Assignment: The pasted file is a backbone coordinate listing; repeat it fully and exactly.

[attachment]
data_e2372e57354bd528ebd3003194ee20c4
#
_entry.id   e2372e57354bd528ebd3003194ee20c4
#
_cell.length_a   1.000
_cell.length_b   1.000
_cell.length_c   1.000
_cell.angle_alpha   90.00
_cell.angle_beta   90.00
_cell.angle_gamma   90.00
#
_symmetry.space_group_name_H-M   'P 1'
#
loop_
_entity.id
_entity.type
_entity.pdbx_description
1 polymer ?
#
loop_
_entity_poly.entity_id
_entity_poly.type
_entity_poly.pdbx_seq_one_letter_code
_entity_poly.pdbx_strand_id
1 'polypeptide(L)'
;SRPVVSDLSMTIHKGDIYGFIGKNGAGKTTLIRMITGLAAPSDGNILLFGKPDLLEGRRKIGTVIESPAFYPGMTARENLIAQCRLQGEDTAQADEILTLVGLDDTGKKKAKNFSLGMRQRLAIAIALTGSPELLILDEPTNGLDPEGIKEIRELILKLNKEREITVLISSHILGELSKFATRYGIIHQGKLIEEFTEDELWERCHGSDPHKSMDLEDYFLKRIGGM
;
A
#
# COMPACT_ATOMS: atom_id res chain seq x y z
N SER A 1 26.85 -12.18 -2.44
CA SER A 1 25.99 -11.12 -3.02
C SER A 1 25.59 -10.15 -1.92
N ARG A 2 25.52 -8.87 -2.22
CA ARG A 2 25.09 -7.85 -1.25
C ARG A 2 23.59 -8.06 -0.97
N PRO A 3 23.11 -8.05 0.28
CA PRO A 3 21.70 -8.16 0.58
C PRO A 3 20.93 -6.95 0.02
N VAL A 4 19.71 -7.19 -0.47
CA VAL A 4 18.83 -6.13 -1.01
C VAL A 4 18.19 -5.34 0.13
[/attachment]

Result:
data_e2372e57354bd528ebd3003194ee20c4
#
_entry.id   e2372e57354bd528ebd3003194ee20c4
#
_cell.length_a   1.000
_cell.length_b   1.000
_cell.length_c   1.000
_cell.angle_alpha   90.00
_cell.angle_beta   90.00
_cell.angle_gamma   90.00
#
_symmetry.space_group_name_H-M   'P 1'
#
loop_
_entity.id
_entity.type
_entity.pdbx_description
1 polymer ?
#
loop_
_entity_poly.entity_id
_entity_poly.type
_entity_poly.pdbx_seq_one_letter_code
_entity_poly.pdbx_strand_id
1 'polypeptide(L)'
;SRPVVSDLSMTIHKGDIYGFIGKNGAGKTTLIRMITGLAAPSDGNILLFGKPDLLEGRRKIGTVIESPAFYPGMTARENLIAQCRLQGEDTAQADEILTLVGLDDTGKKKAKNFSLGMRQRLAIAIALTGSPELLILDEPTNGLDPEGIKEIRELILKLNKEREITVLISSHILGELSKFATRYGIIHQGKLIEEFTEDELWERCHGSDPHKSMDLEDYFLKRIGGM
;
A
#
# COMPACT_ATOMS: atom_id res chain seq x y z
N SER A 1 26.85 -12.18 -2.44
CA SER A 1 25.99 -11.12 -3.02
C SER A 1 25.59 -10.15 -1.92
N ARG A 2 25.52 -8.87 -2.22
CA ARG A 2 25.09 -7.85 -1.25
C ARG A 2 23.59 -8.06 -0.97
N PRO A 3 23.11 -8.05 0.28
CA PRO A 3 21.70 -8.16 0.58
C PRO A 3 20.93 -6.95 0.02
N VAL A 4 19.71 -7.19 -0.47
CA VAL A 4 18.83 -6.13 -1.01
C VAL A 4 18.19 -5.34 0.13